Every job is tough. Even the ones that seem carefree and devoid of any real stress or responsibility. Sometimes, however, certain jobs can be particularly rough, leading to unrest amongst employees. And where there is unrest, there is bound to be a strike to follow. This just so happens to be the case of major airline British Airways.


Members of the British and Irish workers’ union Unite have recently announced that they plan to stage a strike. According to a report from Daily Mail, the strike will take place on June 16 and is scheduled to last 96 hours. As is the case with most strikes, the issue stems from compensation. The airline’s cabin crew feels as though it is not being properly paid. In fact, this strike has been seven years in the making.


According to the same Daily Mail article, a similar pay dispute that had occurred in 2010 forced British Airways to hire all-new staff. This mix of new and old staff has been dubbed the “mixed fleet” by crew members. The report states that the new crew members were paid £12,192 annually. This did not sit well with the union, who wrote the wages off as “poverty pay.”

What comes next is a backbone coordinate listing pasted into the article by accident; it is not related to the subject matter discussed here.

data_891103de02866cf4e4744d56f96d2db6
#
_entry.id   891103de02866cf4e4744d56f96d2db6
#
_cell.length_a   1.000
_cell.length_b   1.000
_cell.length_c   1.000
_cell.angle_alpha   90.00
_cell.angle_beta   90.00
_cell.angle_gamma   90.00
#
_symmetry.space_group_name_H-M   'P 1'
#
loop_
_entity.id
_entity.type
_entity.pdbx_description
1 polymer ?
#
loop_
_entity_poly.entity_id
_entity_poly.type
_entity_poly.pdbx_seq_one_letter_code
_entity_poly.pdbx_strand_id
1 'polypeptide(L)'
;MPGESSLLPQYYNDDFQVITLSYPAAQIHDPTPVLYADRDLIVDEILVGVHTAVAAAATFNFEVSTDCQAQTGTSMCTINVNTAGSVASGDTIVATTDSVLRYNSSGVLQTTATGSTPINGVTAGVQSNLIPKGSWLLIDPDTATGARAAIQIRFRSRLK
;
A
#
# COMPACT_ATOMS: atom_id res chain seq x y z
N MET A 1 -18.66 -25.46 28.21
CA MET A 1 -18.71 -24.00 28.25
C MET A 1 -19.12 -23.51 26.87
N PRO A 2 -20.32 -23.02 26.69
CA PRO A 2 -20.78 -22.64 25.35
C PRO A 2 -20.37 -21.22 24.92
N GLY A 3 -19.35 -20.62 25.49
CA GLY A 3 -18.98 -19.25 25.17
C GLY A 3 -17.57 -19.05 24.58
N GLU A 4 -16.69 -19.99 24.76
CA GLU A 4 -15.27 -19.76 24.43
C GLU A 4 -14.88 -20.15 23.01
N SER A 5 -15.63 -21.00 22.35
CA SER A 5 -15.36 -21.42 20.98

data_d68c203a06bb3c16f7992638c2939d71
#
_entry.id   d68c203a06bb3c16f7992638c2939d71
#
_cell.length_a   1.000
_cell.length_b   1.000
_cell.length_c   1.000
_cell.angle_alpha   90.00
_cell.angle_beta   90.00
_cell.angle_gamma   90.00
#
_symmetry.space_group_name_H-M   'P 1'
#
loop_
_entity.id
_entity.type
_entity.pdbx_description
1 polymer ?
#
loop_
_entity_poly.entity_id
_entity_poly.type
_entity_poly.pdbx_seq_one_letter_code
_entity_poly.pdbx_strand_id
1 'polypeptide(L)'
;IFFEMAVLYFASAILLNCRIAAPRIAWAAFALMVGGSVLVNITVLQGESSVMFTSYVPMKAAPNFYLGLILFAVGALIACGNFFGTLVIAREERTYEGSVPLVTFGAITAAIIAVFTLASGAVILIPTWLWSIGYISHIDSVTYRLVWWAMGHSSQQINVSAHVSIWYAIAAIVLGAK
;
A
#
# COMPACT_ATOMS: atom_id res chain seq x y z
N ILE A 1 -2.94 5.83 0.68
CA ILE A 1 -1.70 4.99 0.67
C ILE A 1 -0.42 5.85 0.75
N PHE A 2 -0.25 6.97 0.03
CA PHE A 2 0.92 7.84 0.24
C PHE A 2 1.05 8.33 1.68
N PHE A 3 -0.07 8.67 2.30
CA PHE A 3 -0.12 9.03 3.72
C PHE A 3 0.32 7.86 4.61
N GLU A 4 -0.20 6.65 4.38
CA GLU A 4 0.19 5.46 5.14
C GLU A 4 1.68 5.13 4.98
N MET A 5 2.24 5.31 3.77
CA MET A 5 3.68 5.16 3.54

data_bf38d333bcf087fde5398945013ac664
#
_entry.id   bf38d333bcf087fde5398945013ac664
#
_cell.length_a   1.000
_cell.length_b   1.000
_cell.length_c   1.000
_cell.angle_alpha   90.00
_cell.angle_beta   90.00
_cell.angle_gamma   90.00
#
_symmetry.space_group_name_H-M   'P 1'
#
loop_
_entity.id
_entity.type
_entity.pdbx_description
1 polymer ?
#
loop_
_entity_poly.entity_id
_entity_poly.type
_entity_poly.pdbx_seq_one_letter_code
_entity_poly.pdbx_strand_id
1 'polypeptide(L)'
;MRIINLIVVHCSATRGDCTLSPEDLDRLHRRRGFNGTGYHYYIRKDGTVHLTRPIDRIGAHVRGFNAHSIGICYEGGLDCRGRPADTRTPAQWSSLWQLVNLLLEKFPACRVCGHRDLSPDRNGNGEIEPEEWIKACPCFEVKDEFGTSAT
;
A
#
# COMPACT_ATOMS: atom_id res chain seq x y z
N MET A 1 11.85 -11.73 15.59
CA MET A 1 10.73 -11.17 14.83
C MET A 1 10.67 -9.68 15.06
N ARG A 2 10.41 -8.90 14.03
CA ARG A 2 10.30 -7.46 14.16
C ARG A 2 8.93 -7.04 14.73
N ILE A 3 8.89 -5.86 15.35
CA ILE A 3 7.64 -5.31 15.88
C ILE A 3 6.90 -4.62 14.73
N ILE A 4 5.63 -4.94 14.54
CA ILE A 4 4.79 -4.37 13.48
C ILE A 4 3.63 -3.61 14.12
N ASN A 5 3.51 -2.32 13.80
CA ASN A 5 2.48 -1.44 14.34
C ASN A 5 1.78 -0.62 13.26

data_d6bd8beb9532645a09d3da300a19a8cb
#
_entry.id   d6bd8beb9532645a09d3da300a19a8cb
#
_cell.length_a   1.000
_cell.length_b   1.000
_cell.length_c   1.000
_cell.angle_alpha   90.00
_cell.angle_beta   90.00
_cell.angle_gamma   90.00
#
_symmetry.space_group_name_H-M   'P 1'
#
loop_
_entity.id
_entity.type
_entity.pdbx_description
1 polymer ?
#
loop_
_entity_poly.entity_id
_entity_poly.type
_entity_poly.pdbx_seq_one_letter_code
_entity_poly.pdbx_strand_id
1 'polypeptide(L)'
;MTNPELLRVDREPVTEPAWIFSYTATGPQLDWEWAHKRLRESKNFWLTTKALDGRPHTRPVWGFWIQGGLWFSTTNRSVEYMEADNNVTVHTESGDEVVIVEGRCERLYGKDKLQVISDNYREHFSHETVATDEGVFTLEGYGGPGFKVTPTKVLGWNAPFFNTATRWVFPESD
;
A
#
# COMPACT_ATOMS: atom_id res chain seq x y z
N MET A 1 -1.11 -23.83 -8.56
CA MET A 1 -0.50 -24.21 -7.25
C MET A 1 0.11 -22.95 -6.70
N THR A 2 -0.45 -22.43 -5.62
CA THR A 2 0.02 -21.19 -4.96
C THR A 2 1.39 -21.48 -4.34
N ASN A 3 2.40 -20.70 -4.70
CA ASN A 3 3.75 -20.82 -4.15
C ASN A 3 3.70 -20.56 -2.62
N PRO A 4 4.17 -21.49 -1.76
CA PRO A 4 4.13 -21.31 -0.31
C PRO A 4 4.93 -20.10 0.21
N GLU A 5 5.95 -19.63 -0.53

A spokesperson for British Airways stated that the airline has already negotiated with the union. “Strike action is completely unnecessary. We had reached a deal on pay, which Unite’s national officers agreed was acceptable. We urge Unite to put the pay proposals to a vote of their members.”


Although this may seem bad for British Airways, the airline has actually managed to maintain steady and scheduled flights during previous strikes.


As the former head of multiple airlines, I truly understand the importance of maintaining a healthy and conducive work environment for employees. Workers’ strikes are not to be taken lightly. It is of the utmost importance that each and every employee feels valued and adequately compensated. I truly hope that British Airways and Unite can find a healthy and speedy solution.